The March TechMutiny Insights report features input from a number of firms that had to find other ways to fund their business, because investors were attracted to multi-billion companies rather than early-stage startups.
Night Zookeeper, which produces learning apps, was successful in several tech pitches but founder Joshua Davidson had to resort to using the company’s own resources to launch. Failure to appreciate the business potential was a barrier, he commented.
Davidson said: “We’re now used on five continents. We have 60 kids per school buying this although we’re not experts in book publishing. We see a high level of enthusiasm for our brand. But I don’t think many senior media and entertainment executives that we’ve spoken to have necessarily understood the full potential.”
It’s all in the numbers
Another obstacle is that venture capitalists concentrate too much on user numbers when assessing the value of a start-up.
Henrik Eklund, founder of personalised video news service Newstag, said: “The market, including myself, gets swept away by high numbers even though they’re not relevant.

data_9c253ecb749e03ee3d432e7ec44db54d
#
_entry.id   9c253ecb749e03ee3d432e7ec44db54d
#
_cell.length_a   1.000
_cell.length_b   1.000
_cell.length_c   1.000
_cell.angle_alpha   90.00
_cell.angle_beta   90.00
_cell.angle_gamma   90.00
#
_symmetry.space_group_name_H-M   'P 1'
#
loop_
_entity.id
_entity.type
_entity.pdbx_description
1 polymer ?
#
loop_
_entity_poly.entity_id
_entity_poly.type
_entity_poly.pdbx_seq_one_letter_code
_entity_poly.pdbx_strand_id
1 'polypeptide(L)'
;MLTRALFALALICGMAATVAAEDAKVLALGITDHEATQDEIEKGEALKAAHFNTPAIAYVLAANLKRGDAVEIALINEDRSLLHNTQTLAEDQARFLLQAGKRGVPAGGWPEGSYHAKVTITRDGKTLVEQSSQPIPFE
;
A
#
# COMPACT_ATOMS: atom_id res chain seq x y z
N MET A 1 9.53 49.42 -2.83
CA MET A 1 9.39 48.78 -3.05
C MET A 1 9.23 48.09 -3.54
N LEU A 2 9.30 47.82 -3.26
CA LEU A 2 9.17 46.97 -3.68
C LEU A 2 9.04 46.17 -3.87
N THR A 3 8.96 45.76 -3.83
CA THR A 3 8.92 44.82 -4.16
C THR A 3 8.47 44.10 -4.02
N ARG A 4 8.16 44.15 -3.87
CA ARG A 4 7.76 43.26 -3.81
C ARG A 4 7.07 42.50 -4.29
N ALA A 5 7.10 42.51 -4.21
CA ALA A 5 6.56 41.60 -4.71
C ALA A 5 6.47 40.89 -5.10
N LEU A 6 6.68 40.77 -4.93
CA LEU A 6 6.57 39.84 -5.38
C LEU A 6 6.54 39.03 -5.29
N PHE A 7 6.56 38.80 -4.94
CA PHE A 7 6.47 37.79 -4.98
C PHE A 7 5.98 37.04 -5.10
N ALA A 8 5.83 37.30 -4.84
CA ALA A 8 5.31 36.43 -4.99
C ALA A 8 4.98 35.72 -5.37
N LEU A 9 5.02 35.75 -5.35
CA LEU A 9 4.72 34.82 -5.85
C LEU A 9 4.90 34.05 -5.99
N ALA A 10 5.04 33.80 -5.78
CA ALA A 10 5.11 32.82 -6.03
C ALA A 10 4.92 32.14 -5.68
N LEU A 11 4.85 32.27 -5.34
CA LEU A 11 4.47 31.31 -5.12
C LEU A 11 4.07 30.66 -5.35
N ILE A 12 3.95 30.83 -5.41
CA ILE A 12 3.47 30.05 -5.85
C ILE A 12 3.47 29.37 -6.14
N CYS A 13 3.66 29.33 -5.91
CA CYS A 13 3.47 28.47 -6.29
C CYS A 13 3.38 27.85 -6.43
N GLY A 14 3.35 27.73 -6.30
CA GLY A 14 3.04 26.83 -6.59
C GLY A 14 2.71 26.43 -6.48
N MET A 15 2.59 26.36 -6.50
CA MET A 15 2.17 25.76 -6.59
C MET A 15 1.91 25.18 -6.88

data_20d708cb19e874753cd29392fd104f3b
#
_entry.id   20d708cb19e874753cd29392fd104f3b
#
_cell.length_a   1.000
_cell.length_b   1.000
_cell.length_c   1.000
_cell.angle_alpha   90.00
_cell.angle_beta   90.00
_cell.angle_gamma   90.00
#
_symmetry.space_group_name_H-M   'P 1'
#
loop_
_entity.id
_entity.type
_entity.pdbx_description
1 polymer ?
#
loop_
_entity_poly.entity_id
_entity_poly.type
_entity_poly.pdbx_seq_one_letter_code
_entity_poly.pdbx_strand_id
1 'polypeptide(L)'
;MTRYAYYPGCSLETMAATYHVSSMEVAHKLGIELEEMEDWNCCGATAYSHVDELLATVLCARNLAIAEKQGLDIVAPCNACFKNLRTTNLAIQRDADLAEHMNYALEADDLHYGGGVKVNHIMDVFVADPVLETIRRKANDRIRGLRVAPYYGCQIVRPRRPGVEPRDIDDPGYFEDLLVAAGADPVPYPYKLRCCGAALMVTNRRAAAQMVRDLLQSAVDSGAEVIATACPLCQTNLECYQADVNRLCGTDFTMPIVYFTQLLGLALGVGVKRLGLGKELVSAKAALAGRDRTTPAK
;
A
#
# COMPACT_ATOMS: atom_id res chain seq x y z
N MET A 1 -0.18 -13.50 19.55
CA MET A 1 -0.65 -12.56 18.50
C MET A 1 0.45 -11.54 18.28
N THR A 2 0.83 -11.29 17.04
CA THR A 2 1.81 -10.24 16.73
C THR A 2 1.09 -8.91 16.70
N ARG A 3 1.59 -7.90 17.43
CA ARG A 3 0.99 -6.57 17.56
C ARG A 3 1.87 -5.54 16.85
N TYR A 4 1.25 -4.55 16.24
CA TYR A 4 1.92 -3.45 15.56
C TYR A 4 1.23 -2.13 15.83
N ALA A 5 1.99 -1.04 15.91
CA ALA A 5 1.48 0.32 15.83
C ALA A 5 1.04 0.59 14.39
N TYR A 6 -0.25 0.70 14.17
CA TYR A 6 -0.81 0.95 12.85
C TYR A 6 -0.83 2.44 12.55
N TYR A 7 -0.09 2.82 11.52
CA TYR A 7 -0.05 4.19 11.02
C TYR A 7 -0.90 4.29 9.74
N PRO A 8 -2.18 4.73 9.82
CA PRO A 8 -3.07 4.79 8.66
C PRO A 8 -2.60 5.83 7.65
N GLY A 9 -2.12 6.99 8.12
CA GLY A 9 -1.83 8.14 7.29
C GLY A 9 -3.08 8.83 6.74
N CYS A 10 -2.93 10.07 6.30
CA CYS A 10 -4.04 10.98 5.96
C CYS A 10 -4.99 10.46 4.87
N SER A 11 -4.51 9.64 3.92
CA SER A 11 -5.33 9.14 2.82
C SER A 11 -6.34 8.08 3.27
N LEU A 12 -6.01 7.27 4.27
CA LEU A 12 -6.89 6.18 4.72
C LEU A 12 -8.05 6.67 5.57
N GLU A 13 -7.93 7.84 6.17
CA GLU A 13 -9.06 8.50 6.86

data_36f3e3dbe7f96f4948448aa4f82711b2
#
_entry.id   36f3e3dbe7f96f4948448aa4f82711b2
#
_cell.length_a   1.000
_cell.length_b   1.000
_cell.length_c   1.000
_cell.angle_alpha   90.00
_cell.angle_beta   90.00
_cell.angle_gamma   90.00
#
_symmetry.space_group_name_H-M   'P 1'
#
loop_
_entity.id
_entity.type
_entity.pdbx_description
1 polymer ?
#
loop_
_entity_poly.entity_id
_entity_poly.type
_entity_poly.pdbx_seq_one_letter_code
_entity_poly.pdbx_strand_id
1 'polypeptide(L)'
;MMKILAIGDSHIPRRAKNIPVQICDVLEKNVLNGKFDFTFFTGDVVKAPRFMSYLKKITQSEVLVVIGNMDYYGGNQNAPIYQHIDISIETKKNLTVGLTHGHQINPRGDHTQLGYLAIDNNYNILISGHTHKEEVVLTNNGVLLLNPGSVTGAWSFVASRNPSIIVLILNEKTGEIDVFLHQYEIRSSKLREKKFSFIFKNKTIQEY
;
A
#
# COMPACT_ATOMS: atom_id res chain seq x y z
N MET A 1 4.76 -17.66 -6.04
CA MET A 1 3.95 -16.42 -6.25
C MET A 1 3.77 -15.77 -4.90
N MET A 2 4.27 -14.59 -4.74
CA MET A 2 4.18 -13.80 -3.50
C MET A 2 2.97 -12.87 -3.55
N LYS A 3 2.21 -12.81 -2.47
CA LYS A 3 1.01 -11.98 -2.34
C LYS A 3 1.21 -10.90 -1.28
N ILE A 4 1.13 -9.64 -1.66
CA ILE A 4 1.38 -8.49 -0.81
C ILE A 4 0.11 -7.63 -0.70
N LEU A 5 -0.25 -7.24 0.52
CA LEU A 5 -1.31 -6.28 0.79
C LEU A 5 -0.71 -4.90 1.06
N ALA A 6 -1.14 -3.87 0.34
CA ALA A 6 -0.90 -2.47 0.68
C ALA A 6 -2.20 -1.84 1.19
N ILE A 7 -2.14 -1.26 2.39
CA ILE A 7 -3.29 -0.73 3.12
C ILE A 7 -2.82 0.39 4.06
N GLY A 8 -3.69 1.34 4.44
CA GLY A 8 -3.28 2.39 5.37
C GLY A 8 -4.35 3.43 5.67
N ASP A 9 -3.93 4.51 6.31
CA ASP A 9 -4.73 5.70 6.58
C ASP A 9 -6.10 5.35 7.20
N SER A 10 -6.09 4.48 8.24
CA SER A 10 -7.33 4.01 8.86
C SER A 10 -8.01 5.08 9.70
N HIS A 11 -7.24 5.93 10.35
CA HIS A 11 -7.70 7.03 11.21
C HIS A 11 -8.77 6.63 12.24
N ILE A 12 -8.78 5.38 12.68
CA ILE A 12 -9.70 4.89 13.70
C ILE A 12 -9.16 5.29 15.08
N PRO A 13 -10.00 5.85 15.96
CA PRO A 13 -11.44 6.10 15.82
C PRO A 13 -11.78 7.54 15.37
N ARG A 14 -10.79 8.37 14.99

“That leads to a situation where you can have amazing numbers in the billions, which in the old media model would correlate to billions in dollars, but in reality is just an output that will continuously fall in value as the supply in endless.
“It is more valuable to have 1,000 people having a personalised experience than exposing your brand, message, value, to 18 million eyeballs.”
Digital surging ahead
The report predicted that digital technology will represent a quarter of global GDP by 2020, meaning that start-ups in this arena should be best placed to attract investment. But the potential for return on investment may be offset by the risky nature of technology.
UK tech entrepreneur Jonathan Chippendale said: “Technology, by nature, is innovative and because it is new, brands don’t have the tools to assess its value.
“Innovation means higher risks, despite the greater rewards. It can take only seconds to move on from something new just because you find it difficult.
“As a tech start-up, you need two to three years of research and development, and no one is going to support that. What investors want is a working prototype that can be inserted immediately into the brands. That can take two to three years without bringing in any revenue.”